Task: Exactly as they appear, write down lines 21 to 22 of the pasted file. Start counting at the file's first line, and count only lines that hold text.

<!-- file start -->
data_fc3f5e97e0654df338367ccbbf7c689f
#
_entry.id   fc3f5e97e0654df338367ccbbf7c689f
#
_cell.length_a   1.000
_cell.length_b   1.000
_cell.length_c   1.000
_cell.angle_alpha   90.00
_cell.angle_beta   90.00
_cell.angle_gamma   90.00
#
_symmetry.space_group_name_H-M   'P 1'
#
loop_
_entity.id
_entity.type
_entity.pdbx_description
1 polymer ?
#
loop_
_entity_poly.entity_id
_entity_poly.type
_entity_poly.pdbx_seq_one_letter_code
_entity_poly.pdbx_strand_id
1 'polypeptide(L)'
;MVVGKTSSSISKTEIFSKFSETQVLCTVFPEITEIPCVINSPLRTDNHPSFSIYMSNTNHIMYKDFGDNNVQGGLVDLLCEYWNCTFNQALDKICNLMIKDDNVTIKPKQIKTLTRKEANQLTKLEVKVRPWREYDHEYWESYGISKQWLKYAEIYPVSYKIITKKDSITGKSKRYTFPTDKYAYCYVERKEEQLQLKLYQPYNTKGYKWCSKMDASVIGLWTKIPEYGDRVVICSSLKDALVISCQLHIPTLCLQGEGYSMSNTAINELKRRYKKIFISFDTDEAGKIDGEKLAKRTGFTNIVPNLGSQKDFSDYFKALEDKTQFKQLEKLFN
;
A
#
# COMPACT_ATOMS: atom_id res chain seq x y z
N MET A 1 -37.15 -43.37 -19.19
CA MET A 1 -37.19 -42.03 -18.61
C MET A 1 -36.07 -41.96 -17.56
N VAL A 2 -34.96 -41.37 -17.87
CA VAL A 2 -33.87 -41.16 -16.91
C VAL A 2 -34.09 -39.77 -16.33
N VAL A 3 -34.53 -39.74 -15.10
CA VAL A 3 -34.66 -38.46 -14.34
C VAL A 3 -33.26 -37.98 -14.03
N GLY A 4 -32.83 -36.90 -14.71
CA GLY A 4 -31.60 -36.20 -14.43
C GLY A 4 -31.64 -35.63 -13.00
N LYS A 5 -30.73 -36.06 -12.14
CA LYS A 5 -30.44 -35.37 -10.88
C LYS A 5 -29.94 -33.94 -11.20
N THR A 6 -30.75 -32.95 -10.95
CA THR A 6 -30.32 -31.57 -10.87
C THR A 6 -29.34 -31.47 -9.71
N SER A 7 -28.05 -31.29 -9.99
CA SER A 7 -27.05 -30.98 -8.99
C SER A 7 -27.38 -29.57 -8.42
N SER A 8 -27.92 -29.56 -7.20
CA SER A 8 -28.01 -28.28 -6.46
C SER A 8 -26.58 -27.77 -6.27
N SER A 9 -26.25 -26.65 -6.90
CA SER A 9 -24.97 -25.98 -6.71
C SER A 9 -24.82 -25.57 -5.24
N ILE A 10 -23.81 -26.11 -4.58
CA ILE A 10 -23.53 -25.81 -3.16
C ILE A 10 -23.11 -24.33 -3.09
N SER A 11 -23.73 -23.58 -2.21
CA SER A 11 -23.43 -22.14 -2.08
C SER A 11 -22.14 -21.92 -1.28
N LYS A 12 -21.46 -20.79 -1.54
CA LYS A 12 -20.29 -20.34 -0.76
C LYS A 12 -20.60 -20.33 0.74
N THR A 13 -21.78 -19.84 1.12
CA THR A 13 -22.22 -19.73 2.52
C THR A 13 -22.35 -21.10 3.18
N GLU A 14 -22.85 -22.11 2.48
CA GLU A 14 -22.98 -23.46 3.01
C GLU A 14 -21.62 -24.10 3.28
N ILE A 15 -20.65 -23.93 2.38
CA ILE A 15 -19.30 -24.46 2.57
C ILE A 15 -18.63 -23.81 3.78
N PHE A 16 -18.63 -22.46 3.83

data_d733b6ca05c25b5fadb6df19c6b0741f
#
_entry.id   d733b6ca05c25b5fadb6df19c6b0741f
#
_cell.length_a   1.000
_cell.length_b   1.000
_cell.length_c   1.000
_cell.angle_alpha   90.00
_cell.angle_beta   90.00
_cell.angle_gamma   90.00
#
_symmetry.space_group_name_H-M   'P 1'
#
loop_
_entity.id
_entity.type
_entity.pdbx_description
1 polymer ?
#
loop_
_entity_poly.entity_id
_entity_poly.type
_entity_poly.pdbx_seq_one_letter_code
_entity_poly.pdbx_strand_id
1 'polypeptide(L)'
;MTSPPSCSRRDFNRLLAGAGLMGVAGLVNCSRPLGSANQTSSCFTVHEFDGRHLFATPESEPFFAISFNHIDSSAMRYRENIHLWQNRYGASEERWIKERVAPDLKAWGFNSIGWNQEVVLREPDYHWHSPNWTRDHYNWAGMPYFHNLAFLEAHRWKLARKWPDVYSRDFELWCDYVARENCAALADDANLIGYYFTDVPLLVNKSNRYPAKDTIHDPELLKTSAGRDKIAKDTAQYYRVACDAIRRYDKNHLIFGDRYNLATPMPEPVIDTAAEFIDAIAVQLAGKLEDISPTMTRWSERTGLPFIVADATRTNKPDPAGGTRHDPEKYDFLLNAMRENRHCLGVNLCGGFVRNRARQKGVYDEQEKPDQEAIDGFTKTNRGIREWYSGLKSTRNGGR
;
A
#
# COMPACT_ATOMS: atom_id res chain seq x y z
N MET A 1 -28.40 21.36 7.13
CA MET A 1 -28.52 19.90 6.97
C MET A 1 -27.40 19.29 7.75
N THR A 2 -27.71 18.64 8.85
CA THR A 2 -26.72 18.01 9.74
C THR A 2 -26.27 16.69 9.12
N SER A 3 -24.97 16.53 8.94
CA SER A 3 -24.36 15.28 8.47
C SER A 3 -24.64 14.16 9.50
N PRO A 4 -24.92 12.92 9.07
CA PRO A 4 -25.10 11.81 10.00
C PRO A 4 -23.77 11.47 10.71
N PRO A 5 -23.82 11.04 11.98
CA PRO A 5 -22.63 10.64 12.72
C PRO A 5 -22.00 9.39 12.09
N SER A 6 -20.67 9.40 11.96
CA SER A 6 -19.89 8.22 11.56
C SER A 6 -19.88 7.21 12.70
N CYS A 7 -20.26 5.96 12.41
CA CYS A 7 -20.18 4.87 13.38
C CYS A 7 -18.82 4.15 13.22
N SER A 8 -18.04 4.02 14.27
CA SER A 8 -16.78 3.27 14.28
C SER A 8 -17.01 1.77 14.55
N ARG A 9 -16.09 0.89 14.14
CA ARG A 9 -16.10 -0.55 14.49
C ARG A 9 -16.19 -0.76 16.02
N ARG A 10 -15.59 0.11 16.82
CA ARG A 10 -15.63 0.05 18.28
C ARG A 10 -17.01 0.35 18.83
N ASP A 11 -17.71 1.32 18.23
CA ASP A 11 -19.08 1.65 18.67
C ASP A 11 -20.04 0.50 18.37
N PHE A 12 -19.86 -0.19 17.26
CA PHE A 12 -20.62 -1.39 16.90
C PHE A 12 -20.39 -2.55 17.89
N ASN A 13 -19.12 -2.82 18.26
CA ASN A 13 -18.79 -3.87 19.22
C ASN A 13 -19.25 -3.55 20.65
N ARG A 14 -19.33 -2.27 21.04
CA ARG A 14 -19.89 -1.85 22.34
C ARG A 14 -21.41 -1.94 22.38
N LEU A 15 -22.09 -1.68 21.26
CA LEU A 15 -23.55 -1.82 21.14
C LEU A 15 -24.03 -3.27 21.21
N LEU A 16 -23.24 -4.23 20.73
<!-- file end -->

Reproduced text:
_entity_poly.entity_id
_entity_poly.type